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Crippen hears from a mental health system survivor about 'safe and well' checks / 9 April 2010

It's not unexpected that people who experience severe mental distress generally find night times the worst time to be alone. This is compounded by mental health trusts not being required to have any more than a tick box quota of staff available at night. In fact, most don't bother providing any real service during this time other than fielding a token Crisis Team often consisting of only two people.

I talked to a survivor who attended a recent workshop regarding mental health Crisis Teams. She was told that team workers see themselves as delivering a home treatment service - the teams are in fact called 'Crisis and Home Treatment Teams'. This involves delivering drugs to people at home in order to keep patients out of hospital and to allegedly save money in terms of expensive admissions.

Whilst they are out on these so-called 'drug runs' there is usually no-one else available at their base to answer phone calls and respond to requests for assistance. So one would assume that the trusts, needing someone to cover this out-of-hours service, would turn to an experienced private agency or mental health charity in order to check that any phone call, for example, is met with an appropriate response. WRONG!

In fact mental health trusts often ask the police to carry out a 'Safe and Well' check on any patient that they are unable to visit themselves. Unfortunately the police have little or no training in mental health issues, and seem to regard this duty as a bit of a nuisance, to put it mildly. In the experience of our survivor a lot of police officers are extremely prejudiced and will often view anyone presenting with mental distress as a potential axe wielding killer. Forget the loveable village copper image. The description of one such response team fitted more the heavy booted descendants of the notorious Special Patrol Group (SPG).

Therefore, if the police go to a house and can't get a response, often because the person is too scared to open the door, they have been known to break it down. Even if they don't have to break their way into a home, they often forcibly drag people out, usually handcuffed (more them once this has happened to our survivor when she's only been wearing a night dress - no slippers even!), before being taken to a police station to be locked overnight in a cell; this is their definition of a  Place of Safety! As you can imagine, for people who are already in an extremely distressed and often confused state it is a terrifying experience to also be treated like a criminal in this way.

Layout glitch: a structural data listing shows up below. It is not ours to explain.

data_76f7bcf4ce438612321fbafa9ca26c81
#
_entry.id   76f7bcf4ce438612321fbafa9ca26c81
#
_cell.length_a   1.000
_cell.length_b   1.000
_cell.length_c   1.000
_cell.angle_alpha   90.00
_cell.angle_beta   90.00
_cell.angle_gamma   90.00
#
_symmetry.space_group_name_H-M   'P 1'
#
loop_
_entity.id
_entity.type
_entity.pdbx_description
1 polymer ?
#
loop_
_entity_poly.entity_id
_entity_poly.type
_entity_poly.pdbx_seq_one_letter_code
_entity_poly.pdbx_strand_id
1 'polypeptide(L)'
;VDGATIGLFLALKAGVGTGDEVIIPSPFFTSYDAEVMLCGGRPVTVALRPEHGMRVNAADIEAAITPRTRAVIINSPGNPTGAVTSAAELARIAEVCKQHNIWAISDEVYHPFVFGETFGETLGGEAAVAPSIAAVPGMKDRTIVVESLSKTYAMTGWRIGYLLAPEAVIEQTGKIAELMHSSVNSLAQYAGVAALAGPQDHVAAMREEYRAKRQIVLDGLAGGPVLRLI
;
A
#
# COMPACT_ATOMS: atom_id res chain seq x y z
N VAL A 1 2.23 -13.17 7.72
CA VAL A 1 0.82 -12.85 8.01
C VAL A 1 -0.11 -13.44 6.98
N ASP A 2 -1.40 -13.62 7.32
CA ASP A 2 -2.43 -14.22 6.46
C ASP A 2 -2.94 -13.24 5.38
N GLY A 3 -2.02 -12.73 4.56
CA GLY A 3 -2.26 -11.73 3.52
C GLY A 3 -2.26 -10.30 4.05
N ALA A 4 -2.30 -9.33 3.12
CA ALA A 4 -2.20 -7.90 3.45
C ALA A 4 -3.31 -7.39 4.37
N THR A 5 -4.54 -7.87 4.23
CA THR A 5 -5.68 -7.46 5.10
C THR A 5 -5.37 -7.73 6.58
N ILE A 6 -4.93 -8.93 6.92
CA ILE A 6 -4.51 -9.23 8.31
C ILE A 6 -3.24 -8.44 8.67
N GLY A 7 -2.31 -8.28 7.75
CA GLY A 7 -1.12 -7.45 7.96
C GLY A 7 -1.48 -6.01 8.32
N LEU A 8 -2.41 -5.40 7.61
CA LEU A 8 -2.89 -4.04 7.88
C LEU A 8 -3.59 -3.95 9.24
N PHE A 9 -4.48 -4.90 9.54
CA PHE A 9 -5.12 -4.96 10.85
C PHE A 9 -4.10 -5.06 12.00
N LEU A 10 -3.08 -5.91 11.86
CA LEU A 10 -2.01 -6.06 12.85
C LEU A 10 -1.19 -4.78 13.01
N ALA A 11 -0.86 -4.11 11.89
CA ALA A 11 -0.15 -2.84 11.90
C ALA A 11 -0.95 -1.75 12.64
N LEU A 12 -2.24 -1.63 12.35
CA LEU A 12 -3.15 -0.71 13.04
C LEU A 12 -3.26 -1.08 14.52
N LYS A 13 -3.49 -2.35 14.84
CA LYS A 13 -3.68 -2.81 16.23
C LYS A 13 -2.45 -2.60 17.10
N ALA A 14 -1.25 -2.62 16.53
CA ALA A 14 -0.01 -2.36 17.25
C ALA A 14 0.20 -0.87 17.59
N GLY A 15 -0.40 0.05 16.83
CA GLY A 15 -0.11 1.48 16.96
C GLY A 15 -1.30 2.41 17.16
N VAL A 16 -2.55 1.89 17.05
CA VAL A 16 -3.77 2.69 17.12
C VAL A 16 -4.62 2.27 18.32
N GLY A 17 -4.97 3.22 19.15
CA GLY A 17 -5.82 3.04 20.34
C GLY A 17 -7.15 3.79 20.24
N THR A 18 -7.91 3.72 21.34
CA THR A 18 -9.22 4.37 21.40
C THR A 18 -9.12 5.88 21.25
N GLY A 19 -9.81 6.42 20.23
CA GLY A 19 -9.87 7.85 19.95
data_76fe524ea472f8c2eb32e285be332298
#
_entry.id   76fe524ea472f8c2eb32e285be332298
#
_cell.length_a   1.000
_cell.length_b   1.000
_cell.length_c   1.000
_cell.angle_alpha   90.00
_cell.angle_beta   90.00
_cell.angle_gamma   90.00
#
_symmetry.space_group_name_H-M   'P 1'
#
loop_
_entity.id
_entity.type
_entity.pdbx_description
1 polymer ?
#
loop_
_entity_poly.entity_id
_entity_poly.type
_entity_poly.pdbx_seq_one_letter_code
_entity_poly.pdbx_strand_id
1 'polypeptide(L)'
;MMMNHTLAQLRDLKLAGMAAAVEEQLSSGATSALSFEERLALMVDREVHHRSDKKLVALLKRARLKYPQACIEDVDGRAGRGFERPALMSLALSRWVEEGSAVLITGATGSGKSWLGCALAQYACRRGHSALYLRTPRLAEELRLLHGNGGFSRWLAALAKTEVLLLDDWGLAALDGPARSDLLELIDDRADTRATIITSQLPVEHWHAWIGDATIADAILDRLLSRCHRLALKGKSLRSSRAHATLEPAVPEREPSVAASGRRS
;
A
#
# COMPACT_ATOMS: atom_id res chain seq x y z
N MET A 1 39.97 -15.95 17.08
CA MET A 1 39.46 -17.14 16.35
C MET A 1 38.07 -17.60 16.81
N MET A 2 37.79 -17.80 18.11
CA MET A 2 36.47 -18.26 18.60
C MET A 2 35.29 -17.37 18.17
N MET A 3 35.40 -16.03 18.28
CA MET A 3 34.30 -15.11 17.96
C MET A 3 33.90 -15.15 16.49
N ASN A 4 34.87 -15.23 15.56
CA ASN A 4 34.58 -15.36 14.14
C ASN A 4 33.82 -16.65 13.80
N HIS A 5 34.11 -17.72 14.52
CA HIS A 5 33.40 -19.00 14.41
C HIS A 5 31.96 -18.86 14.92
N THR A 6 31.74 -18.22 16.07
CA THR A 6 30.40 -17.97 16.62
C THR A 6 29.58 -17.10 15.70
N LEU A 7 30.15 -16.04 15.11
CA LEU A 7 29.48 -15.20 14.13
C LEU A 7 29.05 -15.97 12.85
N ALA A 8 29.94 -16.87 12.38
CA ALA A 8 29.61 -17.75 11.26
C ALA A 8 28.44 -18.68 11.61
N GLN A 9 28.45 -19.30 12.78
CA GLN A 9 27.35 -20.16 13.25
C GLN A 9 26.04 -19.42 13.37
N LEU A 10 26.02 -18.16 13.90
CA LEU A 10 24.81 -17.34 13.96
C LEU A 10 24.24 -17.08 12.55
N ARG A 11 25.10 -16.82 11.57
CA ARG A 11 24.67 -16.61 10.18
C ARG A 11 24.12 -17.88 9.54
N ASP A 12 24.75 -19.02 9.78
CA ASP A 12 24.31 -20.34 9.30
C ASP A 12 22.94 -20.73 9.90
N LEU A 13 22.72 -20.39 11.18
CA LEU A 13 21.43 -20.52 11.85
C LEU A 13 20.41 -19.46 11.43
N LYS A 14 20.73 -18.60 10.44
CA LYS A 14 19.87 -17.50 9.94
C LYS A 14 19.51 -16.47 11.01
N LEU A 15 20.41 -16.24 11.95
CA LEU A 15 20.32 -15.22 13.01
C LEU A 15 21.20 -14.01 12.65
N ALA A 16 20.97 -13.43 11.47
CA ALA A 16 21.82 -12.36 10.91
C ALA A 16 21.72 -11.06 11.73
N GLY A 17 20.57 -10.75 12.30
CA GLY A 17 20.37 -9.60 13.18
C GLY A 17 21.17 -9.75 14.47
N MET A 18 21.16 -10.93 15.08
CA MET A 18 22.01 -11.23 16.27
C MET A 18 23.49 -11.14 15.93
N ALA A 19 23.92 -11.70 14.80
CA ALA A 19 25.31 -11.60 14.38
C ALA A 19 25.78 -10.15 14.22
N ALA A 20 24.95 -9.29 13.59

It was estimated that in 2006 around 250 people killed themselves within 48 hours of being detained in this way. Are we surprised?!
 

Keywords: disability professionals,discrimination,medication,mental health,psychosis,survivor movement,young disabled people,

Comments

Nicola Jackson

/
28 May 2010

Hi,

I am initiating my own campaign to get government legislation to ensure that it is compulsory that police are trained in mental health.

If any of you use facebook or are interested in finding out more about this campaign then please join the facebook group which I have created: http://www.facebook.com/?ref=logo#!/group.php?gid=122371647795989&ref=ts

Thanks

Nicola x

Crippen

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20 May 2010

Have had quite a few emails in response as well so could well revisit this subject ... watch this space!

Anon

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7 May 2010

I have recently been diagnosed with bi-polar. I've had it for 31 years un treated... and spent my life in and out of prison for assaults on police, as when I've been on a high I am treated as if I were a drug addict and abusing drugs... when in fact I am in a psychosis and am in need of treatment. When police had attended me it turned into a stand off with me saying I'm out don't touch me to the use of pepper spray and restraints... thanks Sussex Police..... their answer is ignore the patient in the cell till an appropriate adult can be raise on your behalf... I was labelled a thug, when in fact I was very ill and required help... now I am medicated I've not offended in over 3 years....... so to all the old bill who enjoy arresting me when I was unwell..... I hope your proud to be part of the queens best!!!!!!!!!!